Researchers have been challenged for decades to produce sources of powerful, compact terahertz sources that can operate at room temperature. Coherent lasing at terahertz frequencies between 0.3 to 10 THz offer the potential to pass safely through materials like plastic and textiles without damaging them, with the ability to detect metal or liquid water, ideal for use in spectroscopy, imaging, security, and radar applications.
A few terahertz sources exist, enabling some types of stand-off detection and imaging applications, but they are bulky, lacking in power, and require low temperature operation that prohibit their use in terahertz wireless communications or tunable radar. Nor are they tunable.
In 2019, researchers at Harvard University’s John A. Paulson School of Engineering and Applied Sciences (SEAS; Cambridge, MA) found that excitation of molecular gases with a quantum-cascade laser (QCL) is an efficient way to overcome the long-standing tradeoff between power and room-temperature operation while providing tunability across a broad range of terahertz wavelengths.1 The mechanism of this new class of terahertz sources is excitation of the rotational and vibrational transitions of various gaseous molecules, such as nitrous oxide and methyl fluoride.2
In their latest work, a multi-institution team led by the Capasso Group at Harvard SEAS predicted and demonstrated the lasing of ammonia via a QCL pump. The ammonia QPML offers two lasing mechanisms that make these findings possible: pure inversion (PI) and rotation inversion (RI) molecular transitions.
The experimental setup involves a long and narrow copper tube cavity measuring 50 cm × 4.8 mm, with detectors at rear and front pinholes (see Fig. 1). Harvard research associate Paul Chevalier and colleagues used a tunable external cavity (EC)-QCL from DRS Daylight Solutions (San Diego, CA), tunable in the mid-IR from 920 to 1194 cm-1, to pump the ammonia cavity. A rear tuning mirror was used to adjust the cavity length, while a Golay cell detector collected the entire range of terahertz frequencies through the rear pinhole. A separate gas absorption cell with ammonia in the front of the apparatus monitored the tuning of the desired rotational-vibrational transition.The experiment confirmed the expected lasing frequencies of ammonia due to RI and PI transitions, all exhibiting reasonable power efficiency at powers up to 0.45 mW. But as an added bonus, a Schottky diode detector at the front of the cavity enabled detection of numerous additional emission signals. These surprise simultaneous lasing peaks arose from cascaded transitions below the pumped rotational state, which means ammonia has the potential to generate up to three or four significantly different frequencies at once in QCL pumped molecular lasers (QPMLs). In all, the team observed 34 different lasing transitions spanning 0.762 to 4.46 THz, seven of which are attributed to multiple excitation pathways. The multi-line nature of the ammonia QPML may permit dozens of tunable frequencies from 0.140 to 9.6 THz, some of them simultaneous (see Fig. 2).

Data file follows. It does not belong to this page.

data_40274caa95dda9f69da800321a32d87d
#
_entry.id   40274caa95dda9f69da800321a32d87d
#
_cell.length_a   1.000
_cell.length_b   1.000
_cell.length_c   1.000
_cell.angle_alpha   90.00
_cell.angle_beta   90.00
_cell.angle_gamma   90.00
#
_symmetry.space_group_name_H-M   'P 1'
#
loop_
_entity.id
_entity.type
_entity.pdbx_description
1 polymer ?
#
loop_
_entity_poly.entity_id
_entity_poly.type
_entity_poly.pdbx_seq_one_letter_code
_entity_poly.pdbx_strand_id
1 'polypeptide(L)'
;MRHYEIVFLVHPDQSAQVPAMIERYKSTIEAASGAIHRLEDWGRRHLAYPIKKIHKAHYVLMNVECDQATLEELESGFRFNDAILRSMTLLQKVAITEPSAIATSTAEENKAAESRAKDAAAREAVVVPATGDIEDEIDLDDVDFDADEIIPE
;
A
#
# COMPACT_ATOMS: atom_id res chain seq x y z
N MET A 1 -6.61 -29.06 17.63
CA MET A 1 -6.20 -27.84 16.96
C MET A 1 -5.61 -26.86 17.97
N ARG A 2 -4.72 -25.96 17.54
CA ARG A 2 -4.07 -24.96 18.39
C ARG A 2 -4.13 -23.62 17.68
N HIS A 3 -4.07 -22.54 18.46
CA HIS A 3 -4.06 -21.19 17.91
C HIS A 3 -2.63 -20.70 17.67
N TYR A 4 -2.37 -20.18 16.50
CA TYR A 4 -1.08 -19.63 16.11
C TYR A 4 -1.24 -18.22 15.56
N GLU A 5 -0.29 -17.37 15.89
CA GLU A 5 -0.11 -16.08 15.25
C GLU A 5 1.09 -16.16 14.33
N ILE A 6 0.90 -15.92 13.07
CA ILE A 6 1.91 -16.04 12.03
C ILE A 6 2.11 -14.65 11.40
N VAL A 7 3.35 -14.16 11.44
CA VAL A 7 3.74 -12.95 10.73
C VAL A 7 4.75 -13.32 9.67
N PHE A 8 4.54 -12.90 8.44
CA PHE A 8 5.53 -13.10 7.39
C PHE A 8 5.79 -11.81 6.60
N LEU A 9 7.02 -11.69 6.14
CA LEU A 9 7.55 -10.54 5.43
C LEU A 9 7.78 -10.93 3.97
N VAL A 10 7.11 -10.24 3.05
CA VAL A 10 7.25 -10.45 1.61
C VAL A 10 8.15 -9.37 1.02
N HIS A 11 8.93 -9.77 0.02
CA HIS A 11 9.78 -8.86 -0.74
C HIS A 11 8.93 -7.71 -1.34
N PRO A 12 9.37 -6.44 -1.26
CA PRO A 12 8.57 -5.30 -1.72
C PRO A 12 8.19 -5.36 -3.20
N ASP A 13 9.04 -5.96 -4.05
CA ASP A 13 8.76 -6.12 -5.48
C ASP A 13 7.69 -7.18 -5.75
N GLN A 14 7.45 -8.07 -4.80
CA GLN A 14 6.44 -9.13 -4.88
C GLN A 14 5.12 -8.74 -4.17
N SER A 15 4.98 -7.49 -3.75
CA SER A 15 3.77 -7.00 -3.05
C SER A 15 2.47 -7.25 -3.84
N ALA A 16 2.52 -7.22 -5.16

Partners on the project included DRS Daylight Solutions, Duke University (Durham, NC), and the DEVCOM Army Research Laboratory (Houston, TX). What’s the U.S. Army’s interest in the advance? The ammonia QPML could be used for variable range radar of the type that can operate at low frequencies at distances up to 1 km or higher frequencies for shorter distances of around 100 m. Such a variable frequency source could enable, for example, a radar that would be both impossible to detect and impossible for bystanders to jam, a useful technology for soldiers on the battlefield.
As a rule of thumb, Chevalier says frequencies below or close to 1 THz are better suited for longer atmospheric propagation than frequencies above 1 THz. So high-frequency QPML operation is particularly useful for short-range propagation.
“The ammonia QPML is not only a promising gain medium,” says Chevalier, “it shows the universality of the QPML concept, in particular to reach frequencies beyond 1 THz for short-range communications, radar, biomedicine, and imaging.” The fact that it can be made compact, perhaps as small as a breadbox, means the ammonia QPML lends itself portability and hopefully down the line, commercial viability.
To reach the market, says Chevalier, the next steps for the technology include further improvement of the optical conversion efficiency, and development of a compact, turnkey system with ease of operation.
“There is no other widely tunable terahertz laser that is compact and works at room temperature,” says Federico Capasso, the Robert L. Wallace Professor of Applied Physics and Vinton Hayes Senior Research Fellow in Electrical Engineering at SEAS, also the co-inventor of the QCL. “Many groups, including mine, have been trying for years to use commercial QCLs to create widely tunable lasers in the mid-infrared that operate at room temperature. Somewhat ironically, we have used the same mid-IR QCLs to make a new class of terahertz lasers that are widely tunable, compact, and operate at room temperature. So these developments are extremely significant.”
1. P. Chevalier et al., Appl. Phys. Lett., 120, 081108 (2022); https://doi.org/10.1063/5.0079219.
2. S. Cole Johnson, Laser Focus World, 58, 3, 14-17 (Mar. 2022); see www.laserfocusworld.com/14232942.